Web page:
'Living is Easy with Eyes Closed' (unrated)
Director David Trueba takes us on a magical mystery tour of Franco-era Spain.
In 1966, a schoolteacher in Spain who used Beatles songs to teach his students English drove from Cartagena to Almeria in the hope of meeting John Lennon, who was filming How I Won the War there. The teacher hoped to ask the singer to print song lyrics in future Beatles albums, because there were certain words he just couldn’t make out.
In Living is Easy with Eyes Closed (Vivir es fácil con los ojos cerrados), writer-director David Trueba uses that true story as the springboard for an endearing, genial road movie that captures a critical moment in Spain’s history, just like his previous film did (Madrid, 1987). But that movie consisted of a back-and-forth between two characters inside a locked bathroom.
Living is Easy, which swept this year’s Goyas (the Spanish Oscars), winning Best Picture, Director, Screenplay and Actor, is a much more accessible work, suffused with Trueba’s compassion for his characters and his knack for unexpected, uproarious humor.
Javier Cámara (I’m So Excited!) plays the Lennon-obsessed schoolteacher, who picks up a couple of teenage runaways along the way: Belen (Natalia de Molina), who is three months pregnant, and the mop-topped Juanjo (Francesc Colomer), who fled home to escape his oppressive dad (Jorge Sanz).
The relationships among between the characters don’t always develop the way you’d expect, and a stopover at a remote tavern adds a few more memorable characters into the fray.
In the background, Trueba constantly reminds you of the oppressive nature of Franco’s reign over Spain. Every time someone turns on the radio, religious talk shows spout from the speakers. In one scene, the crisis of the lower classes is conveyed with subtlety and grace.
And when the teacher tells his two young hitchhikers, “You can’t live in fear. Too many people in Spain live in fear,” he’s referring to a local bully, but his comment is loaded with political undertones.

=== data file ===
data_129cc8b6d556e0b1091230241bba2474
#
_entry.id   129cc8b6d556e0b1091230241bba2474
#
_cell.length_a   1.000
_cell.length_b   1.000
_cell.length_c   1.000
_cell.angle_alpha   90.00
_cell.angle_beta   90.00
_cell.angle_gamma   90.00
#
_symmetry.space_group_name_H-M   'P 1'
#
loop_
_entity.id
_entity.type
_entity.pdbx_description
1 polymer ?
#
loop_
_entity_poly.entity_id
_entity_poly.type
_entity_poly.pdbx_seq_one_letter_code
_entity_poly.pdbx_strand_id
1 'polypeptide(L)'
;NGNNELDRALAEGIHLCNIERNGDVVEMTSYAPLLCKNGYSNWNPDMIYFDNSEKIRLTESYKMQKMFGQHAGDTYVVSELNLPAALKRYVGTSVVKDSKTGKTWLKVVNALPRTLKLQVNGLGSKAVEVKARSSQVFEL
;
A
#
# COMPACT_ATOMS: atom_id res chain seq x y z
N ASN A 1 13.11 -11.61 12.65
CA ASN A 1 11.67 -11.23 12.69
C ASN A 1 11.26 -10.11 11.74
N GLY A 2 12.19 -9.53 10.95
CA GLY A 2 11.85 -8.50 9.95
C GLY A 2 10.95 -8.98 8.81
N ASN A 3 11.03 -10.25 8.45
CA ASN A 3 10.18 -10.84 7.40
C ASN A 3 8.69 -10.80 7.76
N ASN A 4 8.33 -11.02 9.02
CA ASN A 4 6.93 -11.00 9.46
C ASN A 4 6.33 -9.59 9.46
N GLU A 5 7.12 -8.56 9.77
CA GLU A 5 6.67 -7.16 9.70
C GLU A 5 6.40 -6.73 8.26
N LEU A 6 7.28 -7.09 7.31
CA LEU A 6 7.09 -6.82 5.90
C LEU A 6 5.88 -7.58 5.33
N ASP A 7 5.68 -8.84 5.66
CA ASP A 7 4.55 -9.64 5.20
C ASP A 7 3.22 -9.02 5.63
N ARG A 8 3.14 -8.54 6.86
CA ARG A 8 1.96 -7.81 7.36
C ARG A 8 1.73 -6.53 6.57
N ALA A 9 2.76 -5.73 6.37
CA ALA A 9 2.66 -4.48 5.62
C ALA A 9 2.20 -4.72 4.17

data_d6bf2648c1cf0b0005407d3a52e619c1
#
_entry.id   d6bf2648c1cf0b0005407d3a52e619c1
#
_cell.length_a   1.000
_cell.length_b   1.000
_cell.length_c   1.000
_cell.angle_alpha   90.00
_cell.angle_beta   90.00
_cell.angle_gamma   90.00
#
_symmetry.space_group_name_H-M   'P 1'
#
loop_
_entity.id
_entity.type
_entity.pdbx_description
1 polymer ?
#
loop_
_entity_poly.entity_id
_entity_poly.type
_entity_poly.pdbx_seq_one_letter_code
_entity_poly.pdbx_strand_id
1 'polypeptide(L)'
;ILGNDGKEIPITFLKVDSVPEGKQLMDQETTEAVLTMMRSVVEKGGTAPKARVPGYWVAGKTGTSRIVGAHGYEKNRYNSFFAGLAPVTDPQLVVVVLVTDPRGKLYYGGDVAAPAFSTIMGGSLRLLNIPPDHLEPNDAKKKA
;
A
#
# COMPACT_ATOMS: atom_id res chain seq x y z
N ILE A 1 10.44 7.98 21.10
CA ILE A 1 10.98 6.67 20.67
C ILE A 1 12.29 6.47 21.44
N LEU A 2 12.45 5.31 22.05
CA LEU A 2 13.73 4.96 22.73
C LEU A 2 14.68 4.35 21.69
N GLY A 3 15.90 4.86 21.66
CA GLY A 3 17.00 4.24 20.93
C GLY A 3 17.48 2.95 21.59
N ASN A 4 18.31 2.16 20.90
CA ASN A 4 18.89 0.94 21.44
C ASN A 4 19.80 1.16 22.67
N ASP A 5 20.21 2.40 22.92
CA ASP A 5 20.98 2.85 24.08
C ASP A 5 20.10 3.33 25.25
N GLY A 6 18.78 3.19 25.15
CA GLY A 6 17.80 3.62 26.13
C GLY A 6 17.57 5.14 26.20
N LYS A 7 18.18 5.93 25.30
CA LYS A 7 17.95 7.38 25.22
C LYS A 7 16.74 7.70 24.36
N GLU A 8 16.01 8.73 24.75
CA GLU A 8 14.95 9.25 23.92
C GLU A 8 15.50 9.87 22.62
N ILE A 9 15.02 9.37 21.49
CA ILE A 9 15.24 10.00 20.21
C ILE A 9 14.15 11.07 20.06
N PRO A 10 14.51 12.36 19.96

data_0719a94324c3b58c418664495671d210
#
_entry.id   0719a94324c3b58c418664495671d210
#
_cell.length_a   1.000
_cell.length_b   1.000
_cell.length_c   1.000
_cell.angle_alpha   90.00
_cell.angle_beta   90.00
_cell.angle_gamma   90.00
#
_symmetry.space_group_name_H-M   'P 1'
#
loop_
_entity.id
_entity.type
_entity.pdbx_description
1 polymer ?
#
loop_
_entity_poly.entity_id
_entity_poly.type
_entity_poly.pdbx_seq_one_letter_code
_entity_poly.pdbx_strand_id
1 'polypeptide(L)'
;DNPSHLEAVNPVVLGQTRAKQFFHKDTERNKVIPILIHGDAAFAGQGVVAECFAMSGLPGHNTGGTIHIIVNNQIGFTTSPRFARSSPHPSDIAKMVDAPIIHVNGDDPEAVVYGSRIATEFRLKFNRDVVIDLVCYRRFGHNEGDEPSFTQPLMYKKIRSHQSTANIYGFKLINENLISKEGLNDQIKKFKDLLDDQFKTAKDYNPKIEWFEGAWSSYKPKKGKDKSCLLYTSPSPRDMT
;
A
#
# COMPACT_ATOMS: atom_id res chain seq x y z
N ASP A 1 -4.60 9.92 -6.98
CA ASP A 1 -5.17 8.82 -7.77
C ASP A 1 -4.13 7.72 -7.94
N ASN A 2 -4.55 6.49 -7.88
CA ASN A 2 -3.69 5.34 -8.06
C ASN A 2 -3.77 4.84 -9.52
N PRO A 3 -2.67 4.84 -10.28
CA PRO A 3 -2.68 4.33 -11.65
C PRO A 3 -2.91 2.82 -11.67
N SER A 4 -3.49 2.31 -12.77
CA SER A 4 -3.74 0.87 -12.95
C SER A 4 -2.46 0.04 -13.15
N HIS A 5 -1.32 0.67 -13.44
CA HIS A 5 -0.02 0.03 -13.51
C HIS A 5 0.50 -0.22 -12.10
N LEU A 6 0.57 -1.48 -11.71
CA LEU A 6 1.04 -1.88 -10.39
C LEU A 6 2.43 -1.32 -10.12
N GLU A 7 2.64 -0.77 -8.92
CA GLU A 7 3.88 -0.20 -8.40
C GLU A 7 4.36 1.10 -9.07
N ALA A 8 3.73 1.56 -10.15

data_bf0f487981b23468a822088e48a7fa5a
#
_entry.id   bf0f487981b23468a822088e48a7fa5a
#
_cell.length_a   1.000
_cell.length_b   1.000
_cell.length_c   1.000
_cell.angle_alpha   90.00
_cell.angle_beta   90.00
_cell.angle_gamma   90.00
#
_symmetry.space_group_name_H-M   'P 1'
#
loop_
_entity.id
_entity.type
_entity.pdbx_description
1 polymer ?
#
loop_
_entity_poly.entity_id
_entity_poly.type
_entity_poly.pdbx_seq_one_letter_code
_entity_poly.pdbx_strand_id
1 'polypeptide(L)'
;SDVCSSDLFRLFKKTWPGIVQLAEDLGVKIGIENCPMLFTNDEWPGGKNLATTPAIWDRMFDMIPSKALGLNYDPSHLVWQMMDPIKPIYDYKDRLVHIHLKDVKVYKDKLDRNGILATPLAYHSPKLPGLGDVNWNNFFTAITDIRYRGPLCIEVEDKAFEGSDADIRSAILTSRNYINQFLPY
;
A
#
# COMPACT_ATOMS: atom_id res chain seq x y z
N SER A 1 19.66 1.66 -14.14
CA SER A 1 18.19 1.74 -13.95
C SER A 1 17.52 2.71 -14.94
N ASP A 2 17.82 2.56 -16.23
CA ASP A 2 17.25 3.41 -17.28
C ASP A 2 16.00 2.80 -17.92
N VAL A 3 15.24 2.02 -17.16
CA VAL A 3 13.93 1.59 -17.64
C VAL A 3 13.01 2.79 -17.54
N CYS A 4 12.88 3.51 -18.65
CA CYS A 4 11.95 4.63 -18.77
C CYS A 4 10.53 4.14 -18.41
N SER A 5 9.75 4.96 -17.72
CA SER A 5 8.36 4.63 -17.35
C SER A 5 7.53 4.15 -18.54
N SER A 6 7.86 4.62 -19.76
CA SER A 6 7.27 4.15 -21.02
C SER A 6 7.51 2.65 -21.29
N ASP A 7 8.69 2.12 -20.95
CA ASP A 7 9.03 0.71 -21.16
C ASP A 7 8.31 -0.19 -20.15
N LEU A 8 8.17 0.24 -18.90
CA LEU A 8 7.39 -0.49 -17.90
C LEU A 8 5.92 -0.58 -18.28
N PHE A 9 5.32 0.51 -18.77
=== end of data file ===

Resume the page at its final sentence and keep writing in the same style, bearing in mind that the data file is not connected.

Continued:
Like his Oscar-winning brother Fernando (Belle Epoque), Trueba is an optimist — he believes in the best in people — and this sunny, melancholy comedy depicts a country unaware it’s on the cusp of great upheaval and change.
Does the teacher succeed in his unlikely mission to meet Lennon? No spoilers here, but Beatles fans who can recall their late-’60s album jackets can guess the answer. Living is Easy with Eyes Closed is a funny and humane fable that encourages us to dream — and live — big. Because what do we have to lose, really?
Cast: Javier Cámara, Natalia de Molina, Francesc Colomer, Ramon Fontsere, Jorge Sanz, Ariadna Gil.
Writer-director: David Trueba.
Running time: 108 minutes. In Spanish with English subtitles. Vulgar language, adult themes. In Miami-Dade only: Coral Gables Art Cinema.
Meet the director
Director David Trueba and actor Javier Cámara will attend the 7 and 9 p.m. Friday showings tonight and participate in post-screening Q&As. Tickets cost $25 and include a red-carpet reception with open bar and food. At 1 p.m. Saturday, Trueba and Cámara will be joined by Nat Chediak, the co-founder and former director of the Miami International Film Festival, for a conversation about the state of current cinema. Admission is free and will take place at the theater, 260 Aragon Ave., Coral Gables. For more information, visit www.gablescinema.com or call 786-385-9689.
- 4 movies to see, one to skip this weekend June 24-26
- 'Independence Day: Resurgence' is a crummy sequel (PG-13)
- In 'Sin Alas,' present-day Havana is haunted by the past (unrated)
- 'The Wailing' is a slow-burn freakout (unrated)
- 'Central Intelligence' is sharper than it looks (PG-13)
- 'Finding Dory' can't match the wonder of 'Finding Nemo' (PG)
- On the hunt for a murderer in 'Serial Killer 1' (unrated)
- 'Genius' explores a brilliant mind (PG-13)
- The haves and the have-nots go to war in 'Diary of a Chambermaid' (unrated)
- 'Sweet Bean' fills a void, with food and love (unrated)